Building Healthy Communities

Grantee Name

Research Foundation of the City University of New York, Graduate School of Public Health and Health Policy / CUNY School of Public Health

Funding Area

Building Healthy Communities

Publication Date

February 2018

Grant Amount


Grant Date:

June 2016 – December 2016

Poor neighborhoods in Central and East Brooklyn have some of the worst health outcomes in New York City and their hospitals struggle financially to keep their doors open and care for the people they serve.

In response, Governor Cuomo budgeted $700 million in capital funding to stabilize the health care delivery system and increase access to health care services in Central and East Brooklyn. The establishment of a Brooklyn Community Wellness Trust was viewed as a potential complement to the State’s and City’s health care investments in the borough. Modeled after the Massachusetts Prevention and Wellness Trust, the idea was that the Trust would ensure that community-based primary and preventive health care services are meeting neighborhood needs in a way that is grounded in principles of population health. In 2016, NYHealth awarded a planning grant to Research Foundation of the City University of New York (CUNY) to explore the feasibility of and steps needed to establish and support the Trust.

Broadly defined, a Prevention and Wellness Trust is a pool of funds that is raised or allocated to improve population health by supporting community disease prevention interventions. CUNY proposed to undertake an analysis to inform the creation, funding, and implementation of population health activities by the Trust. It set out to identify mechanisms for funding, governing, and selecting focus areas and projects for the Trust; recommend the type of entity that would be best suited to run the Trust; conduct economic modeling to identify the per-person investment that would yield cost savings; and identify potential metrics and data sources to monitor and assess impact and cost-effectiveness of the Trust.

Outcomes and Lessons Learned

  • Conducted interviews with a diverse set of local and national experts and stakeholders, including stakeholders from the Massachusetts Prevention and Wellness Trust.
  • Reviewed existing Brooklyn community health needs assessments; New York City Community Health Profiles of Brooklyn; cost-effectiveness research on prevention intervention and financing structures; and analyses on preventable hospitalizations and emergency room admissions.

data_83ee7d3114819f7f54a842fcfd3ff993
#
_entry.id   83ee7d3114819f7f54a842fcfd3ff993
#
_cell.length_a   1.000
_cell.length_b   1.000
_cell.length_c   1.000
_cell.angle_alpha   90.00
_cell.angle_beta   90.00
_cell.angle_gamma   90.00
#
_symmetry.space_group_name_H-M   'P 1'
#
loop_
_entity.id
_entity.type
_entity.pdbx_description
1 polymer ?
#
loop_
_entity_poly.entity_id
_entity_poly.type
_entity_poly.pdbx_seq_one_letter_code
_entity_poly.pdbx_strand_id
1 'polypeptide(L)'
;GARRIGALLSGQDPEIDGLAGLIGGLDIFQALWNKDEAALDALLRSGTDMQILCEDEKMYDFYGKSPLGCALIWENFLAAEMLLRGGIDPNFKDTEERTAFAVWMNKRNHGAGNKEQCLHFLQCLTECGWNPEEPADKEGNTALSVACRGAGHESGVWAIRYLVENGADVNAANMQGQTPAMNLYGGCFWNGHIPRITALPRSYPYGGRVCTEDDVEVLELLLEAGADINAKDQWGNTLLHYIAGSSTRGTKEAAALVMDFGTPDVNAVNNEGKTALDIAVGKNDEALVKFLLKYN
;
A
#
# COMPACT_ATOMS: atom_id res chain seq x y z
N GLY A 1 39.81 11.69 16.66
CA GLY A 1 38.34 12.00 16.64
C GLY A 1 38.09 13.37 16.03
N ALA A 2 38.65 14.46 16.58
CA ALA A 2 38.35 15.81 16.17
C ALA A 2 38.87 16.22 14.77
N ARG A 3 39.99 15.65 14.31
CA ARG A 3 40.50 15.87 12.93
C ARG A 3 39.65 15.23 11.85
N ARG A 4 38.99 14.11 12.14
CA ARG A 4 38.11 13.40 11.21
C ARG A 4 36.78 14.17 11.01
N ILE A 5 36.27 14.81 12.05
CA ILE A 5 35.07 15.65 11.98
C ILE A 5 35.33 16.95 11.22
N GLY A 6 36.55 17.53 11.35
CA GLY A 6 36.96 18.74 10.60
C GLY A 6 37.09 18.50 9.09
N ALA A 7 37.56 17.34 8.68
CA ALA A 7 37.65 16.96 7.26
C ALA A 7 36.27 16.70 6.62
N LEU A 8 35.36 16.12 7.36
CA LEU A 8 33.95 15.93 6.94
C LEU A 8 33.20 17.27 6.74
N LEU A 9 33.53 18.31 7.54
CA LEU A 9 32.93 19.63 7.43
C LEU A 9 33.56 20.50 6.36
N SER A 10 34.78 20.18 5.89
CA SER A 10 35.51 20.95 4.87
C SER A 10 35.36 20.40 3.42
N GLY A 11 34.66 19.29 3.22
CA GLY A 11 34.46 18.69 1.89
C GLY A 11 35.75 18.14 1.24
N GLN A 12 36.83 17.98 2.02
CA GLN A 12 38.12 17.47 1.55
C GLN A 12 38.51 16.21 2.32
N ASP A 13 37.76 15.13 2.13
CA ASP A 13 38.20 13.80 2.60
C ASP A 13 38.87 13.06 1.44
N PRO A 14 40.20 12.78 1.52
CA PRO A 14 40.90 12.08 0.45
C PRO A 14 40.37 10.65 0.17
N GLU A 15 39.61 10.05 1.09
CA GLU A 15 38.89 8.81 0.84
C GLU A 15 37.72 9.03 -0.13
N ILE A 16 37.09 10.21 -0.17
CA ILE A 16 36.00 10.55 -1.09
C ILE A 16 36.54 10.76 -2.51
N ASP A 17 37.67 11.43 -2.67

• Produced an analysis that:
    • Described the landscape of East and Central Brooklyn as related to chronic disease burden and preventable hospitalizations and emergency room admissions;
    • Provided an overview of existing and past Wellness Trusts across the nation, including the Massachusetts Prevention and Wellness Trust;
    • Described potential financing strategies, such as blended and braided funding, community benefit funds from nonprofit hospitals, and funding allotment from government agencies; and
    • Gathered stakeholder input to inform top-level recommendations for establishing a Trust, including key organizations to involve and the need for community engagement in the process.

Although the CUNY team did conduct a descriptive analysis, the analysis and report did not include essential elements such as: (1) an estimate of the cost of establishing and supporting the Brooklyn Community Wellness Trust, (2) an in-depth and specific set of actionable steps and recommendations on how to create, fund, and implement the Trust, e.g., delineating which entity would oversee the Trust and concrete strategies for financing, and (3) how the proposed Trust would complement newer investments that had been announced, including Governor Cuomo’s Vital Brooklyn initiative. Because of a misalignment of expectations between NYHealth and CUNY regarding the type of analysis to be conducted and the lack of a set of concrete action steps, the project did not result in a NYHealth-produced report. However, CUNY is preparing a manuscript based on its analysis for submission to a peer-reviewed journal.

CUNY has been an effective prior grantee of the foundation and is a highly reputable organization. There are times, however, when an organization may be well suited for one type of project but not another. In this case, there was a mismatch between the project and the selected grantee. Additionally, unanticipated events, including staff transitions, affected the final outcome of this project. These factors may have worked against the project’s success from the start, to no fault of either organization, but from which it was difficult to recover.

Important lessons were learned. Perhaps the grantee should have been selected using a competitive Request for Proposals rather than through a solicited proposal process. NYHealth should work with grantees at the start of a project to establish clear and mutually shared expectations for analyses and to ensure that the final product and report informs decision-making by policymakers. Frequent check-ins, especially at project milestones, will ensure alignment in expectations and any needed course corrections in real-time.

Co-Funding and Additional Funds Leveraged: N/A